(Mr McGregor) Yes, I think they are unique. I think, through circumstances which they themselves did not want, the Department for Transport found themselves as owners of Railtrack for a period, and also the sponsorship for the industry, but that was a matter of accident rather than intention. We are not aware of any other Government department which has the shareholder role and the sponsorship role under one roof.

Lord Elton

  410. Most of my question has been answered, but I would like to know, as a result of the obscurity and mixed interests of the DTI, did that inhibit you from taking advantage of the fact that they see themselves as using its good offices to broker agreements between disagreeing groups? Were they a party to your private row, or not?

  (Mr McGregor) I am not sure a party would be the right way to describe it. We did keep DTI informed as to the issues that we had with Postcomm, but we were doing so because they are the guardians of the legislative regime, and so they do have the sponsorship role for ourselves, and also they have the role of appointing the members of Postcomm. And therefore it is very much in DTI's interests, and quite legitimate interests, to see that the statutory framework that they created under the 2000 Postal Services Act is working and working as intended.

  411. Would you think that the statutory framework could with advantage be changed?
  (Mr McGregor) Yes, we do, and, as I say, we think the primary change of advantage would be to give us the right to appeal to the Competition Commission, because I think that would introduce a whole series of disciplines into the processes, which do not exist at the moment. And, yes, in the light of experience, over the past two years, there are two or three other, smaller changes that we think could usefully be made to the Act.

  412. Do you have them at your fingertips?
  (Mr McGregor) One area is our ability to gain information. We have information-gathering powers, which are very similar to those that Postcomm have, and we can require any licensed operator to provide us with information. However, there is an ability that is written in for Postcomm to veto any information requests that we might make, but, oddly enough, we do not have the ability to veto any information requests that Postcomm might make. And it seems to us a very sensible change just to say that if, as an independent consumer body, we feel we need to know certain information that we should have the unfettered ability to ask for that.


  413. A general question, relevant to our inquiry. Postcomm is now a collective body; in a number of sectors, of course, they have moved from the individual regulator to a collective body. I wondered if you had any views on that; would you regard it as desirable having a collective body rather than a single regulator?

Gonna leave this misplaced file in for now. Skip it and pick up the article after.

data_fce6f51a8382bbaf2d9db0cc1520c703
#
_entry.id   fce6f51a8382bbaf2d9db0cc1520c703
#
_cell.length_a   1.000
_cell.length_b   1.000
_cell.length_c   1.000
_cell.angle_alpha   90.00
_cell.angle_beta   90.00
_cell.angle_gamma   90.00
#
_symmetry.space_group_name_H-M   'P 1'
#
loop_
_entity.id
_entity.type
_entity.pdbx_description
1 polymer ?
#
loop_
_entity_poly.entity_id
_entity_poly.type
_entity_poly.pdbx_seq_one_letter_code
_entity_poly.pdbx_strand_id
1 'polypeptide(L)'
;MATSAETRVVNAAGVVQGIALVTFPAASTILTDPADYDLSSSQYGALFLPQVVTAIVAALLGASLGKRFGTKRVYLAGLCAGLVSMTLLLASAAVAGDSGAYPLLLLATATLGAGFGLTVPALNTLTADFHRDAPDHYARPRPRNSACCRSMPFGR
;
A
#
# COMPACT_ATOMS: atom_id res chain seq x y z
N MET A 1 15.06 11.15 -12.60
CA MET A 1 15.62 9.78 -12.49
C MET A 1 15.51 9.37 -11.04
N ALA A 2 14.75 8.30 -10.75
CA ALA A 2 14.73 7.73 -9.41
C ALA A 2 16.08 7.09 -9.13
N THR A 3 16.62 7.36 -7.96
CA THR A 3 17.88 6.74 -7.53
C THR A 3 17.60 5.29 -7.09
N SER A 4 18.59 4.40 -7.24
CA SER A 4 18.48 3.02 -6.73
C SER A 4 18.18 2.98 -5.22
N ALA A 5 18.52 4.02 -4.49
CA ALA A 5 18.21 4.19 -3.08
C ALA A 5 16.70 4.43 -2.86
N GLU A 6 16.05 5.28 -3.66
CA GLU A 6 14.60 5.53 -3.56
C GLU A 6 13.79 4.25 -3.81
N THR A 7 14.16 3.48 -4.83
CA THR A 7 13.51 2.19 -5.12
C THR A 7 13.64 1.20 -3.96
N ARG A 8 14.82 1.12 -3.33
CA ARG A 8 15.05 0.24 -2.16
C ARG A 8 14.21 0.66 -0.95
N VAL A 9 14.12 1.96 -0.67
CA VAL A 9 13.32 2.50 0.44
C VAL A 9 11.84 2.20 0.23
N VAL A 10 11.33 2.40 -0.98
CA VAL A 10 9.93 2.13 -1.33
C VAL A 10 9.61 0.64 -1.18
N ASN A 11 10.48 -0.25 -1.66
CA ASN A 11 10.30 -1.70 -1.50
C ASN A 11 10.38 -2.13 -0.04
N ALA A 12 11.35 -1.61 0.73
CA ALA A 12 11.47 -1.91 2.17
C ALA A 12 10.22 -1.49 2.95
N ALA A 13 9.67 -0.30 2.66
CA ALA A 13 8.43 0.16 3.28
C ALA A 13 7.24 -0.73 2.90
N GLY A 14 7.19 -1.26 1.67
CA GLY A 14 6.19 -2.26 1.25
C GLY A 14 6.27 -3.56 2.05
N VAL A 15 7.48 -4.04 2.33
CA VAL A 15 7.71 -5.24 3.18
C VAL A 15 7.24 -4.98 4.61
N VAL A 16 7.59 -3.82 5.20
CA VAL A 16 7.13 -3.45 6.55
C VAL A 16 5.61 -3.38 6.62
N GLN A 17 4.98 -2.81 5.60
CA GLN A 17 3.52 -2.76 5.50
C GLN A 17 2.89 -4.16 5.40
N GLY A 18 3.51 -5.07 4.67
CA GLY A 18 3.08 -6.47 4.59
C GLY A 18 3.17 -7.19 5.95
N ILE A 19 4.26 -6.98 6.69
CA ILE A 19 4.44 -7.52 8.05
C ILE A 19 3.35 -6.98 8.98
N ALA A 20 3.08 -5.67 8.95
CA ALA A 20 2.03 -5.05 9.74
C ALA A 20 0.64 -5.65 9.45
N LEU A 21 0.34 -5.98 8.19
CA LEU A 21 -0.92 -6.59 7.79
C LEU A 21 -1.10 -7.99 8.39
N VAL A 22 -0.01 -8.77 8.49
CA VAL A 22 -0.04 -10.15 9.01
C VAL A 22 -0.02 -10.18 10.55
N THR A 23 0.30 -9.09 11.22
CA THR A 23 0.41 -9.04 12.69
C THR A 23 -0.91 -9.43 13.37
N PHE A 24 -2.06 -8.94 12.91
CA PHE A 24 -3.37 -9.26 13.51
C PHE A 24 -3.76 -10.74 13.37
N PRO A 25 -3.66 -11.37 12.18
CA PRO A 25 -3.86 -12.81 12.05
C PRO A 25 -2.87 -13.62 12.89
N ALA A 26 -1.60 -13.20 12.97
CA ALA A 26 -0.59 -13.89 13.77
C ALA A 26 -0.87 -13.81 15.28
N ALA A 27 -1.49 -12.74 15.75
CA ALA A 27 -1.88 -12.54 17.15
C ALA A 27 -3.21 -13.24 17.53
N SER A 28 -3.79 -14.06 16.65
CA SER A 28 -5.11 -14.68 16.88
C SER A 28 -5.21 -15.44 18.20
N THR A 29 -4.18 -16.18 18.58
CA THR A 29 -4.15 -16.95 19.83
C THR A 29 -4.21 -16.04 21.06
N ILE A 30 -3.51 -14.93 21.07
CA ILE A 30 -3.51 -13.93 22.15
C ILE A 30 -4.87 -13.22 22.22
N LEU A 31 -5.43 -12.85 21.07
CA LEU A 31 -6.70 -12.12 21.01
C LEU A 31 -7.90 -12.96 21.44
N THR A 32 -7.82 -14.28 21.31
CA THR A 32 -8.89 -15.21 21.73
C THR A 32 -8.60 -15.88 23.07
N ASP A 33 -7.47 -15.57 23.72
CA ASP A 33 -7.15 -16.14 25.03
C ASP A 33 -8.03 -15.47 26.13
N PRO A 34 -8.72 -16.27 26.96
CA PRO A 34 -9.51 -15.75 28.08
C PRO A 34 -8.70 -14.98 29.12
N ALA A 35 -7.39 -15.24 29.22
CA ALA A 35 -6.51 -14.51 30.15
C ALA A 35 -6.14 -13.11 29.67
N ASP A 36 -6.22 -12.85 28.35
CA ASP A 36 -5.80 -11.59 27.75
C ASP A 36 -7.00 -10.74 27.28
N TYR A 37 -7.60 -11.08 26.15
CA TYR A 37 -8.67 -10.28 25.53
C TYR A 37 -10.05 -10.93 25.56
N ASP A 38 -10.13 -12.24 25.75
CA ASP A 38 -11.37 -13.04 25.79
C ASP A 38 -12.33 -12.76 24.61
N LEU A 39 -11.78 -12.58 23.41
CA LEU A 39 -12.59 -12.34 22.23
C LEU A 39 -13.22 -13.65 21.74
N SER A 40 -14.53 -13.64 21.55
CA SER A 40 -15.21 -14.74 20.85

(Mr McGregor) In a sense, we are not able to compare and contrast, because it was set up as a new collegiate body. Our experience, I think it is probably fair to say that the jury is out on this one. What we have found is that, clearly, you have the Chairman and the Chief Executive, the Chairman is there for three days a week and the Chief Executive is full-time; the other Commission members, essentially, I think, devote a couple of days a month, or of that order. So probably there is a bit of disparity, inevitably, in the understanding of issues that you get between the Chairman and the Chief Executive and the other members; but, because we do not know, and we do not see minutes because they do not publish minutes, or anything like that, as to how the Commission operates internally, it is really rather difficult for us to comment. For example, we do not know if, on a particular issue, there are any dissenting voices within the Commission, the Monetary Policy Committee was cited as an example earlier, but dissenting views are not recorded by the Commission nor the reasons behind them. So the extent of how much debate goes on between the Commissioners is very difficult indeed to judge.

Lord Elton

  414. Do we deduce from that that you would strongly favour the publication of the minutes of their meetings?

  (Mr McGregor) Yes, we would strongly favour that; it seems important, from an accountability point of view, that they should do so. To pick up on the earlier conversation, we ourselves publish our minutes, and, yes, we do make sure that commercially-sensitive or staffing matters, and things like that, are taken out of the minutes; but we publish them, and it seems to us important that Postcomm should do the same as well.


  415. Now we know a number of regulators have contact with one another, sharing information, just to keep in touch; do you have much contact with other consumer bodies in other sectors?

  (Mr McGregor) Yes, we do. Up to date, it has tended to be rather ad hoc, in a sense we are the kind of new boy, new kid on the block; but, yes, obviously we have met with and have a dialogue with the other bodies. And, in fact, as we were waiting outside with WaterVoice to come in, we were discussing the possibility of setting up a more regular and structured series of meetings with the utility Consumer Councils.

  Lord Acton: I hope you will give due credit to us, as facilitators.


  416. I was going to say, we have already served a purpose, facilitating this kind of dialogue. I was going to say to our previous witnesses, in terms of their memorandum, it was clear they were speaking partly to us but also speaking partly to the regulator, so actually I think we are fulfilling a process by allowing some dialogue to take place.

  (Mr McGregor) If I could just add to that; also the National Consumer Council runs a regular forum to which all of the consumer bodies go.

  417. Yes. Fine; thank you very much indeed, that has been extremely helpful. Again, may I thank you for the memorandum that you put in, that was very clear and has been very valuable to us, and we are most grateful to you for giving up the time to be with us this afternoon, which has been extremely valuable for our purposes. Thank you both very much indeed.
  (Mr McGregor) And, again, thank you for the invitation.

  Chairman: Thank you.